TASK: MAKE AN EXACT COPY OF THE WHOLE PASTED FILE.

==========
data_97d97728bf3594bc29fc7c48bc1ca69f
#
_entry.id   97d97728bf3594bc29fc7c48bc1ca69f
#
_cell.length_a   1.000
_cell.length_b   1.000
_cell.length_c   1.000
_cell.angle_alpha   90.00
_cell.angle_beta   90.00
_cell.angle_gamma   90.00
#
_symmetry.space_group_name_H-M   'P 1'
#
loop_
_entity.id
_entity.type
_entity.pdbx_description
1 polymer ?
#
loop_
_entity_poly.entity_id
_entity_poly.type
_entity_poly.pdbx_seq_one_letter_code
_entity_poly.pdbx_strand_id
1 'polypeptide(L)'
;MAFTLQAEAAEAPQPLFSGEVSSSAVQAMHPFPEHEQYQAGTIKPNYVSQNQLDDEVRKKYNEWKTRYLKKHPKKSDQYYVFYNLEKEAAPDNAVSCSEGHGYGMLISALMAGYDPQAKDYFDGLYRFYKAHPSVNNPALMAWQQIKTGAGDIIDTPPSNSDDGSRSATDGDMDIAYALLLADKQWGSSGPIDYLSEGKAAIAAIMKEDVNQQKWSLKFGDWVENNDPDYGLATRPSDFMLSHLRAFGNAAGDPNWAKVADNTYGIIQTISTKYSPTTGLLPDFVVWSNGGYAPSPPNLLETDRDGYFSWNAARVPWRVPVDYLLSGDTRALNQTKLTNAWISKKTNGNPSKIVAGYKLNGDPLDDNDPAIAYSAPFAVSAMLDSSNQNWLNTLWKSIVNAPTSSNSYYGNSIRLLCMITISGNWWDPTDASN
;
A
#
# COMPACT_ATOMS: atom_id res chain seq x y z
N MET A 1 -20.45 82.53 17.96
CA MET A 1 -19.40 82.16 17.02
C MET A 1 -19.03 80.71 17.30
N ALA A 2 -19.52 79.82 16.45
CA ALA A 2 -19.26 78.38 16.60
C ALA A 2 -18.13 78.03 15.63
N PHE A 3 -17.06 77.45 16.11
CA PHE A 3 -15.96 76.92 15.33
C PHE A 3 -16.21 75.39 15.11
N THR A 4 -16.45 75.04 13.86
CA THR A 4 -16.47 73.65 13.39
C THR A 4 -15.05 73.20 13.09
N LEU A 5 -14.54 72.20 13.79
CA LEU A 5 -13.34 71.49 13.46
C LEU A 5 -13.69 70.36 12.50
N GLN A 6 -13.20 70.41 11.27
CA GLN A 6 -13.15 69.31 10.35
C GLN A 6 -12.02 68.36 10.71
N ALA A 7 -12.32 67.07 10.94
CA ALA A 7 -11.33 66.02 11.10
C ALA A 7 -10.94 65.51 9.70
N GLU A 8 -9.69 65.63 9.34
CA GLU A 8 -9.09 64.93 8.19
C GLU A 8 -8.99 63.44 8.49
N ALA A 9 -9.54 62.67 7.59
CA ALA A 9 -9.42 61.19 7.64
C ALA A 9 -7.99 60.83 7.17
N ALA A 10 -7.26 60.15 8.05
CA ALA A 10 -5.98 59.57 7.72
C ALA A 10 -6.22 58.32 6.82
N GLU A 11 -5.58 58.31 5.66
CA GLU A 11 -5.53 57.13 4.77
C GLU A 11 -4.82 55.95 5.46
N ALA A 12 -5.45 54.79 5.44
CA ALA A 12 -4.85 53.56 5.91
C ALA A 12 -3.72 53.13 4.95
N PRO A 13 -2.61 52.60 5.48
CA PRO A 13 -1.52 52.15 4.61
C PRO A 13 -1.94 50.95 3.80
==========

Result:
data_97d97728bf3594bc29fc7c48bc1ca69f
#
_entry.id   97d97728bf3594bc29fc7c48bc1ca69f
#
_cell.length_a   1.000
_cell.length_b   1.000
_cell.length_c   1.000
_cell.angle_alpha   90.00
_cell.angle_beta   90.00
_cell.angle_gamma   90.00
#
_symmetry.space_group_name_H-M   'P 1'
#
loop_
_entity.id
_entity.type
_entity.pdbx_description
1 polymer ?
#
loop_
_entity_poly.entity_id
_entity_poly.type
_entity_poly.pdbx_seq_one_letter_code
_entity_poly.pdbx_strand_id
1 'polypeptide(L)'
;MAFTLQAEAAEAPQPLFSGEVSSSAVQAMHPFPEHEQYQAGTIKPNYVSQNQLDDEVRKKYNEWKTRYLKKHPKKSDQYYVFYNLEKEAAPDNAVSCSEGHGYGMLISALMAGYDPQAKDYFDGLYRFYKAHPSVNNPALMAWQQIKTGAGDIIDTPPSNSDDGSRSATDGDMDIAYALLLADKQWGSSGPIDYLSEGKAAIAAIMKEDVNQQKWSLKFGDWVENNDPDYGLATRPSDFMLSHLRAFGNAAGDPNWAKVADNTYGIIQTISTKYSPTTGLLPDFVVWSNGGYAPSPPNLLETDRDGYFSWNAARVPWRVPVDYLLSGDTRALNQTKLTNAWISKKTNGNPSKIVAGYKLNGDPLDDNDPAIAYSAPFAVSAMLDSSNQNWLNTLWKSIVNAPTSSNSYYGNSIRLLCMITISGNWWDPTDASN
;
A
#
# COMPACT_ATOMS: atom_id res chain seq x y z
N MET A 1 -20.45 82.53 17.96
CA MET A 1 -19.40 82.16 17.02
C MET A 1 -19.03 80.71 17.30
N ALA A 2 -19.52 79.82 16.45
CA ALA A 2 -19.26 78.38 16.60
C ALA A 2 -18.13 78.03 15.63
N PHE A 3 -17.06 77.45 16.11
CA PHE A 3 -15.96 76.92 15.33
C PHE A 3 -16.21 75.39 15.11
N THR A 4 -16.45 75.04 13.86
CA THR A 4 -16.47 73.65 13.39
C THR A 4 -15.05 73.20 13.09
N LEU A 5 -14.54 72.20 13.79
CA LEU A 5 -13.34 71.49 13.46
C LEU A 5 -13.69 70.36 12.50
N GLN A 6 -13.20 70.41 11.27
CA GLN A 6 -13.15 69.31 10.35
C GLN A 6 -12.02 68.36 10.71
N ALA A 7 -12.32 67.07 10.94
CA ALA A 7 -11.33 66.02 11.10
C ALA A 7 -10.94 65.51 9.70
N GLU A 8 -9.69 65.63 9.34
CA GLU A 8 -9.09 64.93 8.19
C GLU A 8 -8.99 63.44 8.49
N ALA A 9 -9.54 62.67 7.59
CA ALA A 9 -9.42 61.19 7.64
C ALA A 9 -7.99 60.83 7.17
N ALA A 10 -7.26 60.15 8.05
CA ALA A 10 -5.98 59.57 7.72
C ALA A 10 -6.22 58.32 6.82
N GLU A 11 -5.58 58.31 5.66
CA GLU A 11 -5.53 57.13 4.77
C GLU A 11 -4.82 55.95 5.46
N ALA A 12 -5.45 54.79 5.44
CA ALA A 12 -4.85 53.56 5.91
C ALA A 12 -3.72 53.13 4.95
N PRO A 13 -2.61 52.60 5.48
CA PRO A 13 -1.52 52.15 4.61
C PRO A 13 -1.94 50.95 3.80